Tennis fans may soon be able to watch top players in action as plans grow to stream new behind-closed-door events.
Jamie Murray is among those hoping to organise one, with Serena Williams’ coach Patrick Mouratoglou planning to broadcast 50 matches from his academy and Rafael Nadal exploring options.
Murray’s discussions for an event for British players in the UK this summer are said to be at an early and theoretical stage, and dependent on a relaxation of the social distancing guidelines currently in place.
‘We thought: How do we propose something to tennis fans?’
Mouratoglou has announced plans for his academy in southern France to host the Ultimate Tennis Showdown (UTS), starting on 16 May, consisting of 10 matches held every weekend for five weeks with no fans in attendance. France is under a nationwide lockdown until at least 11 May.
The WTA and ATP Tours are suspended until 13 July because of the coronavirus pandemic, with the ATP saying players are “free to make decisions concerning their own activities” in the meantime.
“There’s a big window because there’s no live sport and won’t be for a while and we thought, ‘how can we propose something to tennis fans?'” Mouratoglou told BBC Radio 5 Live.
“My tennis academy is going to be broadcast live all over the planet. That’s the goal. But we want to continue – we don’t just want to do five weeks of tennis, so we start with five weekends of tennis, 50 matches, 10 players, only very good players.”
Mouratoglou says the UTS will be able to go ahead in France, even though President Emmanuel Macron has banned large public events in the country until 11 July.
The UTS says it will abide by social distancing requirements to protect players and coaches, with minimal on-site staff.
Asked how everyone in the UTS would stay safe, Mouratoglou replied: “The last thing we want is for someone to get sick. It’s going to be behind closed doors, all the players will be tested several times, the staff too.
“The staff will be minimal, we’ll have a chair umpire because we need to, we also thought about how to match the tennis ball so the players don’t touch the same tennis balls with their hands.
“We’ve thought about the same process to have the distance necessary between players but also we respect the rules in order for the virus not to go from one person to another if somebody holds the virus.”
Australian Alexei Popyrin, the son of co-founder Alex Popyrin, will take on Belgium’s world number 10 David Goffin in the opening match, while France’s Benoit Paire, ranked 22nd, has also signed up – with the full players list to be announced shortly.
“There’s no doubt the UTS, with thrilling single matches and millions of US dollars in prize money, has the potential to be the world’s most exciting tennis competition,” Alex Popyrin said.
World number two Nadal has also said his academy in Majorca could “become a campus where elite players can reside, train and compete in matches that will be televised so fans around the world can enjoy them”.
The 19-time Grand Slam champion added: “Competing among ourselves would help us maintain our game for when the tour restarts.”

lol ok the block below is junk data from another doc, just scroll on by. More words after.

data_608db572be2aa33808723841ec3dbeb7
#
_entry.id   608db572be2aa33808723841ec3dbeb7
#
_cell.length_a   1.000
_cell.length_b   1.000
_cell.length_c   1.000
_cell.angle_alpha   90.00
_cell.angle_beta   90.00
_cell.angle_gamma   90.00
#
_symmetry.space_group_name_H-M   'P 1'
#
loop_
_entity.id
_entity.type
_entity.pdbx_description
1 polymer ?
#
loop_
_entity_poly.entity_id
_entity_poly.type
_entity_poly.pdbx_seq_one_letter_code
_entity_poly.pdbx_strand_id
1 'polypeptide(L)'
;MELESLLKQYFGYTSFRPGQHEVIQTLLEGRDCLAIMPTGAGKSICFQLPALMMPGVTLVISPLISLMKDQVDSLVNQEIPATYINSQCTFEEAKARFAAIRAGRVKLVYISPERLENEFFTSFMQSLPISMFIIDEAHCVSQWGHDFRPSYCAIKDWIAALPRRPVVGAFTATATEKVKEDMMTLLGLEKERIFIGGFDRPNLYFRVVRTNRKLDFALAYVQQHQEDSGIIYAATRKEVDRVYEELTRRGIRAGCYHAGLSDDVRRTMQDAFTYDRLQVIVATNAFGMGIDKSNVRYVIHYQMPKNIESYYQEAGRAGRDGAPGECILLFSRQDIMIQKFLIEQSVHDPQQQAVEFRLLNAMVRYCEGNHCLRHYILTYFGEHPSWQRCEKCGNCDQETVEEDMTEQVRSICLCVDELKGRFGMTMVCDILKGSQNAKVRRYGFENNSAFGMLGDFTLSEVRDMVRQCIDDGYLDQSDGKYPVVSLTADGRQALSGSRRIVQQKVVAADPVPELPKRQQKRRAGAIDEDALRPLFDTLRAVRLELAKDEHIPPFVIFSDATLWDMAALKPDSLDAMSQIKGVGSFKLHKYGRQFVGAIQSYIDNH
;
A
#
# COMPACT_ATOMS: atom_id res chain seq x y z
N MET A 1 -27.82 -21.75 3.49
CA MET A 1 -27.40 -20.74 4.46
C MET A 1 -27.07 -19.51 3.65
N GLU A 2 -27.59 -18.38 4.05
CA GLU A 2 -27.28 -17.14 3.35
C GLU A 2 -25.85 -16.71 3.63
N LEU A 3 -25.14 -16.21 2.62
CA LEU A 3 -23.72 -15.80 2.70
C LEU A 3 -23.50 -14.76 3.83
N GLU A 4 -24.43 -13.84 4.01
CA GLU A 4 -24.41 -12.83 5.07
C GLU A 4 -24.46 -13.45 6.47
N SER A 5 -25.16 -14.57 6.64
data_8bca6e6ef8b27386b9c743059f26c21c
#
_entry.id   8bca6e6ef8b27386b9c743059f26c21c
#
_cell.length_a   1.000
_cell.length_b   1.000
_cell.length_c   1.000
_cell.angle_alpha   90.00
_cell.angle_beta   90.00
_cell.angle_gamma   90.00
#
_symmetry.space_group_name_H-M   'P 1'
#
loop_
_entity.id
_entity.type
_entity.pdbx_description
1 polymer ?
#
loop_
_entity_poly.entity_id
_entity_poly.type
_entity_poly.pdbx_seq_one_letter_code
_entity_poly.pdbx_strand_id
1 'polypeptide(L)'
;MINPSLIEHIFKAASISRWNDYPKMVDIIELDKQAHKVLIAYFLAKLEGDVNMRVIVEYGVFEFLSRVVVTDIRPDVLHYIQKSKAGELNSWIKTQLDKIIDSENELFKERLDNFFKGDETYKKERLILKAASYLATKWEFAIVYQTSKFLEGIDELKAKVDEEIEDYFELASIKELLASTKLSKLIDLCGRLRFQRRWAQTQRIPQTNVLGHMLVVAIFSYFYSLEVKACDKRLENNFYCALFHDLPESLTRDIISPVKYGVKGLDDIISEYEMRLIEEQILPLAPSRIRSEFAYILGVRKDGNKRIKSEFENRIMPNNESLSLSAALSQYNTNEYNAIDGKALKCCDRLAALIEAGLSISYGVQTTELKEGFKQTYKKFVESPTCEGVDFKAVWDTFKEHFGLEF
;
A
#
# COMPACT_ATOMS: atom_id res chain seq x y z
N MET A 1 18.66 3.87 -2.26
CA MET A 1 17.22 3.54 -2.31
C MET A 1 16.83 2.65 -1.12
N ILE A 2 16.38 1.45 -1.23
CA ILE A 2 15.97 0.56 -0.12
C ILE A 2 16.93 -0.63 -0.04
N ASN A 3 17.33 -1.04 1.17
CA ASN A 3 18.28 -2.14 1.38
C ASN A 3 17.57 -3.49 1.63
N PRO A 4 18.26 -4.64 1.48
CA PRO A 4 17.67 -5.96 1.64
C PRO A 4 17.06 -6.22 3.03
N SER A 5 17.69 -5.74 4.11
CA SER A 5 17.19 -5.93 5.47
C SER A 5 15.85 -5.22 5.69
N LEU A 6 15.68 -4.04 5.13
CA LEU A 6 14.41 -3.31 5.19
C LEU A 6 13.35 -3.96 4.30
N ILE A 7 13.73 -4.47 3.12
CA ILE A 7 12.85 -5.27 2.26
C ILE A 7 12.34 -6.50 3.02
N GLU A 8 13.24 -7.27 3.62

How the Grand Slam calendar has been affected
The coronavirus pandemic has forced major changes to the Grand Slam calendar. The French Open at Roland Garros, originally supposed to be played from 24 May to 7 June, is now scheduled to take place between 20 September and 4 October.
Wimbledon, which was meant to begin on 29 June, has been cancelled – the first time it has not gone ahead since World War Two.
The US Open is scheduled to begin at Flushing Meadows in New York on 31 August – a decision on whether that goes ahead will not be announced until June.
‘Attractive opportunities for our players’ – what the ATP Tour says
An ATP spokesperson said: “ATP’s priority is the health and safety of its players, tournaments, staff, fans, and the general public.
“Players are self-employed independent contractors and, as such, are free to make decisions concerning their own activities during the time the Tour is suspended.
“We understand that some privately organised exhibition matches may start to take place where and when local government restrictions allow, and these are attractive opportunities for our players to play some competitive matches and earn some income.
“We also remind players of the need to prioritise health and safety and to follow any applicable governmental and health agency guidelines at this time as well as the applicable provisions of the Tennis Anti-Corruption Program.”
Russell Fuller, BBC tennis correspondent
Any live sport which takes place in the next couple of months will be a novelty, and a welcome diversion during these days of restricted movement.
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Events like the ones proposed by Mouratoglou and Nadal may be as good as it gets for tennis for some considerable time, given the number of borders the regular tours have to cross.
It should be possible to stage the events safely, as restrictions are loosened, but I am sceptical about how enduring the appeal will be when we are used to dining off a Grand Slam menu, which offers all of the world’s top players and packed stands.
There is a window for innovation right now, so good luck to anyone who is trying to create entertainment for fans and opportunities for players.
There is also a new spirit of co-operation between tennis’ various stakeholders, but with a calendar which is normally bursting at the scenes, it will be very hard for an event like the Ultimate Tennis Showdown to carve out its own niche in years to come.
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